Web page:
patients and provide medical services without prior consent under proposed 
Bush administration revisions to Clinton-era patient privacy rules.
Privacy advocates protested that the administration is stripping out a core 
element of the privacy rules. Sen. Edward Kennedy (news, bio, voting record), 
D-Mass., promised hearings and legislation to reinstate the mandatory consent 
forms.
http://story.news.yahoo.com/news?tmpl=story&
u=/ap/20020322/ap_on_go_pr_wh/health_privacy_5



Associated Press 3/22/02
Democrats angered by Bush administration scraping of patient consent forms in 
privacy
rule
By LAURA MECKLER, Associated Press Writer
WASHINGTON - Democrats balked Friday at the Bush administration's plans to 
roll back part of health privacy rules set to take effect in a year.
At issue is whether patients must sign a consent form before doctors and 
hospitals may disclose private information about their health, even for 
treatment or payment.
http://story.news.yahoo.com/news?tmpl=story&
u=/ap/20020322/ap_to_po/health_privacy_6



HealthScout News 3/220/02
New Health Record Rules May Limit Right to Privacy
By Adam Marcus
HealthScoutNews Reporter 
FRIDAY, March 22 (HealthScoutNews) -- Doctors, health insurers and other 
groups won't need your expressed written permission before sharing your 
private medical information under new rules proposed yesterday by the Bush 
Administration.
Saying the hoops involved in obtaining prior consent could jeopardize patient 
care, the White House wants to allow sharing of health information so long as 
people are first notified orally or in writing about the disclosure.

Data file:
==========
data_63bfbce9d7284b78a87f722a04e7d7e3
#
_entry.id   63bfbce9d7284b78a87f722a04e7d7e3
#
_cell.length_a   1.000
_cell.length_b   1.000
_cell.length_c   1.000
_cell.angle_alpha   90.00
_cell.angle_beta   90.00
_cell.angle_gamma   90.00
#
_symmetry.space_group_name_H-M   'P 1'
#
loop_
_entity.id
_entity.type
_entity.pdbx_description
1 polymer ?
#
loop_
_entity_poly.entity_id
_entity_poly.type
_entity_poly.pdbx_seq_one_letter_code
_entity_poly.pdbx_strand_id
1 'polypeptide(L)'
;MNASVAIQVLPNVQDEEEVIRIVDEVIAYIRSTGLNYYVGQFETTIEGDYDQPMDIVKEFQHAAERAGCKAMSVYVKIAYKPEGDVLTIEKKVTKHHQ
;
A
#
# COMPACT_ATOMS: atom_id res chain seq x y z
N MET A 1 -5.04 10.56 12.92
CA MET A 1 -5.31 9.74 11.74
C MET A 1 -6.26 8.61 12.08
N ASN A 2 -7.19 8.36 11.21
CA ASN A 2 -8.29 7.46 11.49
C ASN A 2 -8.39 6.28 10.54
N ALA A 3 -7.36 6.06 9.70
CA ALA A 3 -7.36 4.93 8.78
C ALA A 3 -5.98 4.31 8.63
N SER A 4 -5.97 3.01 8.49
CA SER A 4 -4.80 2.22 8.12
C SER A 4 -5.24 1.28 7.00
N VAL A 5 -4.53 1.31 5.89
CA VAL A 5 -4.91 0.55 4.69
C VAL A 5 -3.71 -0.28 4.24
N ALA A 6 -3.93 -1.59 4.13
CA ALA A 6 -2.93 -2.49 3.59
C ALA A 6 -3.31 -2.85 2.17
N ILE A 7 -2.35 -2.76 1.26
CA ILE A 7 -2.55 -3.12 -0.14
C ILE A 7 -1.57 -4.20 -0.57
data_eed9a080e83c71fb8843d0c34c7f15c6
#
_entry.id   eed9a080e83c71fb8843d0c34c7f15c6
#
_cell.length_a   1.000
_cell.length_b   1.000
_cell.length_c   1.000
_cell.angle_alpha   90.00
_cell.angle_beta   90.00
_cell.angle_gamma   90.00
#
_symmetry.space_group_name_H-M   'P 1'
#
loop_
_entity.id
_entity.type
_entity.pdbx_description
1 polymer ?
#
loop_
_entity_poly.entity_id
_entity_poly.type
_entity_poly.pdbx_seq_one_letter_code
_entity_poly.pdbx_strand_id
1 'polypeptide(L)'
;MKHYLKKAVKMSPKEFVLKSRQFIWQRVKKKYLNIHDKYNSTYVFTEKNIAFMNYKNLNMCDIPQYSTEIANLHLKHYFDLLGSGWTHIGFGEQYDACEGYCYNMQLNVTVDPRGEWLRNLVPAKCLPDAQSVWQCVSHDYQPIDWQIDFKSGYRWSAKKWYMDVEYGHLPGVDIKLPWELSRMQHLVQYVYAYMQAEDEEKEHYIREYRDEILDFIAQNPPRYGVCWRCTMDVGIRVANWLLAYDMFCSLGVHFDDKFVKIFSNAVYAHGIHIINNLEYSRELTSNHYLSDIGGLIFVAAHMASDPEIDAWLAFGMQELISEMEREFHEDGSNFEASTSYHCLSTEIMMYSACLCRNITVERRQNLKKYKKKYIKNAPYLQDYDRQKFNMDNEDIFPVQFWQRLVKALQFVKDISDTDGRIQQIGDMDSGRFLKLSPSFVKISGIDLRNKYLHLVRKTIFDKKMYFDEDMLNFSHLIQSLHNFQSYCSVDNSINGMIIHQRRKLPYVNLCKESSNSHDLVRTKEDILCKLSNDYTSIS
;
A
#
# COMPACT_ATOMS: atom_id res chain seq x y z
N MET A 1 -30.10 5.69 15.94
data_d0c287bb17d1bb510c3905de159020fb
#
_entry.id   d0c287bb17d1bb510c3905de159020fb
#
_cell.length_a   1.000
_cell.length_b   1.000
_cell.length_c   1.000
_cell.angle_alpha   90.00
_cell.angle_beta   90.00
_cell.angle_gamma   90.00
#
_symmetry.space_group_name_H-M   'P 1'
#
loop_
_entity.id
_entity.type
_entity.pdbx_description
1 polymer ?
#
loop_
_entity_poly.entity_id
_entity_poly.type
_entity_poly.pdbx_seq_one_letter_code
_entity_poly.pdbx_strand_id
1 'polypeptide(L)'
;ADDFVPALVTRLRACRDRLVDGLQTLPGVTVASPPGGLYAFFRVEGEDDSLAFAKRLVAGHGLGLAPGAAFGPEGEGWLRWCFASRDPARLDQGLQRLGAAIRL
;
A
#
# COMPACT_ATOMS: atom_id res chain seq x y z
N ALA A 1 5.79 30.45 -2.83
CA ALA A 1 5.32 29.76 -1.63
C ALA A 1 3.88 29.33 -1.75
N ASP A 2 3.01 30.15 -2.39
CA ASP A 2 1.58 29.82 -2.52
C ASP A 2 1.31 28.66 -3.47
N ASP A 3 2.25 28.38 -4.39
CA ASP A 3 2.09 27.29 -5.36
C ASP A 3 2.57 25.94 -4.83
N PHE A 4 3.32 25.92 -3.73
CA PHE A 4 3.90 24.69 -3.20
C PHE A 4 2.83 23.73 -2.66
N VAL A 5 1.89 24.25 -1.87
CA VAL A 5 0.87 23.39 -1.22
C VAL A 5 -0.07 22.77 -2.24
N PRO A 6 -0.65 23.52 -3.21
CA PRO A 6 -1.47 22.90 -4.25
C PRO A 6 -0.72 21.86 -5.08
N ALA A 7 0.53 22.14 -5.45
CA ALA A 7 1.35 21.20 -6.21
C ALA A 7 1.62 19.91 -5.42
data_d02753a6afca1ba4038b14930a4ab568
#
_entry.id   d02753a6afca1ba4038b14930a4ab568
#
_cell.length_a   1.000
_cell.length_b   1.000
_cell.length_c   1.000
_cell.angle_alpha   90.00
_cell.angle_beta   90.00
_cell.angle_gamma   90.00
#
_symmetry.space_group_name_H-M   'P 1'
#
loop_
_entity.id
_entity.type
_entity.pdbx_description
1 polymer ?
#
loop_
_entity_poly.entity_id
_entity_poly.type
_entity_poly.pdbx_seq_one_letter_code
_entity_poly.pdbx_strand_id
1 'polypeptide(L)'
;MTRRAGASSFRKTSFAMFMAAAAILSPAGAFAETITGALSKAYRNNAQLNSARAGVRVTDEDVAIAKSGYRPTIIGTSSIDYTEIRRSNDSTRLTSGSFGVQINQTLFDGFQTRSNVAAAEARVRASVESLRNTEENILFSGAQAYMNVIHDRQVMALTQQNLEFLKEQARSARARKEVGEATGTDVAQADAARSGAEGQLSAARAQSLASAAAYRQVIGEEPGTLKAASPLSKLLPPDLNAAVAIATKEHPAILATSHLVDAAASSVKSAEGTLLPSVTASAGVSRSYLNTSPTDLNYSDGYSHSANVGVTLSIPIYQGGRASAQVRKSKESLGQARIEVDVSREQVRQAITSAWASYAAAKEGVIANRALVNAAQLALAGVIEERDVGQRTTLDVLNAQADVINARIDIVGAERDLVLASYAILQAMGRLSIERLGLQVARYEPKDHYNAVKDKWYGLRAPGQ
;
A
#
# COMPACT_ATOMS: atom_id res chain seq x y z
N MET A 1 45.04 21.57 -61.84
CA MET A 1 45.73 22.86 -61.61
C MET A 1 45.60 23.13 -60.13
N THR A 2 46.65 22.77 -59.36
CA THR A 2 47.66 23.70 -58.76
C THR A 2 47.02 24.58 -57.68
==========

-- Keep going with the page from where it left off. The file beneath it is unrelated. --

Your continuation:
http://story.news.yahoo.com/news?tmpl=story&
u=/hsn/.../new_health_record_rules_may_limit

_right_to_privacy



New York Times 3/22/02
Bush Acts to Drop Core Privacy Rule on Medical Data
By ROBERT PEAR
ASHINGTON, March 21 — The Bush administration today proposed dropping a 
requirement at the heart of federal rules that protect the privacy of medical 
records. It said doctors and hospitals should not have to obtain consent from 
patients before using or disclosing medical information for the purpose of 
treatment or reimbursement.
http://www.nytimes.com/2002/03/22/politics/22PRIV.html


Washington Post 3/22/02
Medical Privacy Changes Proposed
Bush Plan Would Lessen Patients' Say on Records
By Amy Goldstein
The Bush administration yesterday proposed changing some of the federal rules 
designed to protect the confidentiality of Americans' medical records, 
including the ability of
patients to decide in advance who should be able to use their personal health 
information.
http://www.washingtonpost.com/wp-dyn/articles/A158-2002Mar21.html


AMNews 3/25/02
Panel wants HIPAA privacy loophole closed
Unless changed, the rule will allow marketers to access patients' health 
information without prior authorization.
By Amy Snow Landa, AMNews staff.
Washington -- A federal advisory panel has sided with physician groups 
worried that the medical records privacy rule fails to protect patients from 
commercial entities that would like to use their personal health information 
for marketing activities.
The privacy rule offers patients "inadequate protection in several key areas" 
related to marketing, the panel wrote in a March 1 letter to Health and Human 
Services Secretary Tommy Thompson.
http://www.ama-assn.org/sci-pubs/amnews/pick_02/gvsb0325.htm



Peter A. Kurilecz CRM, CA
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Richmond, Va